One of Catalunya’s best-preserved medieval towns, the cobbled streets of Besalú are lined with ancient buildings that transport you back in time. The town was declared a national historic-artistic site in 1966, and it’s no surprise. Besalú has a unique Jewish heritage and the old Jewish quarter, with its synagogue and baths, nestles alongside the historic Sant Pere Monastery, and the Sant Vicenç and Sant Martí churches. Pont Vell, the picturesque eleventh-century bridge, is one of the iconic landmarks of the region
Ruins of Empúries
Near the coastal town of L’Escala lies the only archaeological settlement on the Iberian Peninsula with both Greek and Roman remains. Embark on a journey back in time to understand the life of its ancient inhabitants between the 5th century BC and the 3rd century BC – when the Romans abandoned the settlement.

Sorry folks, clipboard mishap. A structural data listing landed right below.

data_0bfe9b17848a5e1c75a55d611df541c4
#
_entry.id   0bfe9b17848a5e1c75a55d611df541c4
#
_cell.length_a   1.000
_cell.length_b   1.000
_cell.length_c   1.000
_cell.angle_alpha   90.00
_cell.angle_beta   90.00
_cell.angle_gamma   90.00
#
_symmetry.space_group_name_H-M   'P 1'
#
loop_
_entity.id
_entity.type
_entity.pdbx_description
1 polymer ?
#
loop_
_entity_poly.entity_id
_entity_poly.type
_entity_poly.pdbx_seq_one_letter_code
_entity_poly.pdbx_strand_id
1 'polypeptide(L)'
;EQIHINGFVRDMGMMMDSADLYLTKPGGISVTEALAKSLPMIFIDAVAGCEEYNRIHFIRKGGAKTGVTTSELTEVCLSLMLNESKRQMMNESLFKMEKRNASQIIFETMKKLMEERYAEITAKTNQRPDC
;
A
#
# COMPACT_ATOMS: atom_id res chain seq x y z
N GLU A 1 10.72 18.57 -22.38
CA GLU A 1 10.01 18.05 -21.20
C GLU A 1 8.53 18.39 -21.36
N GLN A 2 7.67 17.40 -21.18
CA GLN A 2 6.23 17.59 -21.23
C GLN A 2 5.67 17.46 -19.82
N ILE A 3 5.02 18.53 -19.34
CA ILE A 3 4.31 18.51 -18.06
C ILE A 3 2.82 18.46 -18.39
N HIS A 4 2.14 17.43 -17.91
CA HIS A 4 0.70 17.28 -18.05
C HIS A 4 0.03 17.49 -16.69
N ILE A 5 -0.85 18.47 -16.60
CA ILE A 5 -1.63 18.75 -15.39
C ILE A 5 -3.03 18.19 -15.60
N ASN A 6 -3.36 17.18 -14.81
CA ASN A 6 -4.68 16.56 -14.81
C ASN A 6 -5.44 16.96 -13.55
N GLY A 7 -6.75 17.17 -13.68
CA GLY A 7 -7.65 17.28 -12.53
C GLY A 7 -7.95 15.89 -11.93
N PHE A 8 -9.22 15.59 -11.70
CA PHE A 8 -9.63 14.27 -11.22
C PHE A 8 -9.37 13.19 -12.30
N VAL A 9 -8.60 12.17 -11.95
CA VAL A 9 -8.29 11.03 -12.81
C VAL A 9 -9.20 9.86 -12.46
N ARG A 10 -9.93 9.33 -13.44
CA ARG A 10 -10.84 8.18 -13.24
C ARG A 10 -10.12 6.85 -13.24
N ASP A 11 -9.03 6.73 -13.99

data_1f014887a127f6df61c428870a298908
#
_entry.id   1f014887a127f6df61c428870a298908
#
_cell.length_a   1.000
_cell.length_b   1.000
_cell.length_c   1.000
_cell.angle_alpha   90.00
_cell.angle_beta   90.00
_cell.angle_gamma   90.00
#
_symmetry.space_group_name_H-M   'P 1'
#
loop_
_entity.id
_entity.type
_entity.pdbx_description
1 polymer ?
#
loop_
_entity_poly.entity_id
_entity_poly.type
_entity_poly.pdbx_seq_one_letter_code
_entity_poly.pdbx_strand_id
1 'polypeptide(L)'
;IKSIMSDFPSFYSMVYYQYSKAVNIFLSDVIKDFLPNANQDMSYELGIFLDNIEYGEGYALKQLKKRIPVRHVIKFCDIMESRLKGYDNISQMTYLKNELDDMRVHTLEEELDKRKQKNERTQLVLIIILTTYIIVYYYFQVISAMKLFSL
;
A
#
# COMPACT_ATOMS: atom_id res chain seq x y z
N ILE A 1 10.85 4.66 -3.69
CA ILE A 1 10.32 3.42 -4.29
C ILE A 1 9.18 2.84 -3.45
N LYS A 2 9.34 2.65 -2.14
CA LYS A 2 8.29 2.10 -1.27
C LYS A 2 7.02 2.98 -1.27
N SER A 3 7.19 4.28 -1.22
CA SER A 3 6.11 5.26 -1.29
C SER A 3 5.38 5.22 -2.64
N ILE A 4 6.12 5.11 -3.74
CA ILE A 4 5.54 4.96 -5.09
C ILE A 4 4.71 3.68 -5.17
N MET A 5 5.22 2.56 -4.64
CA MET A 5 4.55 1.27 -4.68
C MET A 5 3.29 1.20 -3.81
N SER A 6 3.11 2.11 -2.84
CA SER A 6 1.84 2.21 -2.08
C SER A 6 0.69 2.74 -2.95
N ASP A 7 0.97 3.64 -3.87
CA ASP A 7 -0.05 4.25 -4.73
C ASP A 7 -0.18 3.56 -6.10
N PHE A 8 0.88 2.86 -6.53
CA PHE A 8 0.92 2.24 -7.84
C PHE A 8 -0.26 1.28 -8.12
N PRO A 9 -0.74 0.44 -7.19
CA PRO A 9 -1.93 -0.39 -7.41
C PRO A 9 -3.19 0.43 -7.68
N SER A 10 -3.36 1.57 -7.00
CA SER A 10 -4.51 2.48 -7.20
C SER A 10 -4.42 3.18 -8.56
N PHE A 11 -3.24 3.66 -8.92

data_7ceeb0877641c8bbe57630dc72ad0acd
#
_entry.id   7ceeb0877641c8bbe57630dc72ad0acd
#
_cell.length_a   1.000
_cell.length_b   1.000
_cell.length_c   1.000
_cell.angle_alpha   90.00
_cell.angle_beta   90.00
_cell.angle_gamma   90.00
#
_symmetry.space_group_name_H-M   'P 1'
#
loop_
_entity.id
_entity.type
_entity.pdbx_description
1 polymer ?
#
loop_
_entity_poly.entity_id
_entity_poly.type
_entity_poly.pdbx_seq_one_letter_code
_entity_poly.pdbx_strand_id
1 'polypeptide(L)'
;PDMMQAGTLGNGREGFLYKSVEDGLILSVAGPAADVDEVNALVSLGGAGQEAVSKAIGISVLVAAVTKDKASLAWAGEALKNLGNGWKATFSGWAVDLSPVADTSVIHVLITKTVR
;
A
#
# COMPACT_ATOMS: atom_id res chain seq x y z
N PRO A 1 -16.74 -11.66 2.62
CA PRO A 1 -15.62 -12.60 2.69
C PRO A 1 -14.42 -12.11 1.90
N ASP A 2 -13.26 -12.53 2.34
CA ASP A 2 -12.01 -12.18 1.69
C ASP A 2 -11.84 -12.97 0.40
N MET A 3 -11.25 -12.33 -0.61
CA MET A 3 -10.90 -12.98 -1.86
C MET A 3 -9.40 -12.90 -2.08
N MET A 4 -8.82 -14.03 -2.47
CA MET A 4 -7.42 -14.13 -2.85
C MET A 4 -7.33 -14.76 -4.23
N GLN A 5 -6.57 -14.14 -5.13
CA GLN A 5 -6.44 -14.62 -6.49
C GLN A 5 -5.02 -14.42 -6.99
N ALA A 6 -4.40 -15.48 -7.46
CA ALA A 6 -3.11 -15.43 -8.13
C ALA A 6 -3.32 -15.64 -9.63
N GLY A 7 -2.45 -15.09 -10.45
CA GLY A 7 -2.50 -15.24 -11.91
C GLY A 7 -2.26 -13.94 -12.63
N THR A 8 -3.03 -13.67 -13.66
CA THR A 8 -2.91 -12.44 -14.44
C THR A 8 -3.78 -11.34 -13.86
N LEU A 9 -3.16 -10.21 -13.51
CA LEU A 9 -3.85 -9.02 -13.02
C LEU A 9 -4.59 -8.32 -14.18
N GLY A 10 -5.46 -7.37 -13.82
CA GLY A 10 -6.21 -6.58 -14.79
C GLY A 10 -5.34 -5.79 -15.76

Sant Pere de Rodes
Built at the highest point of El Port de la Selva and overlooking the Cap de Creus National Park, Sant Pere de Rodes is a beautifully preserved Benedictine monastery dating back to the 10th century. It’s one of the finest examples of Romanesque architecture in the province of Girona. And, built on terraces to adapt to the hilly terrain, one of the most architecturally spectacular.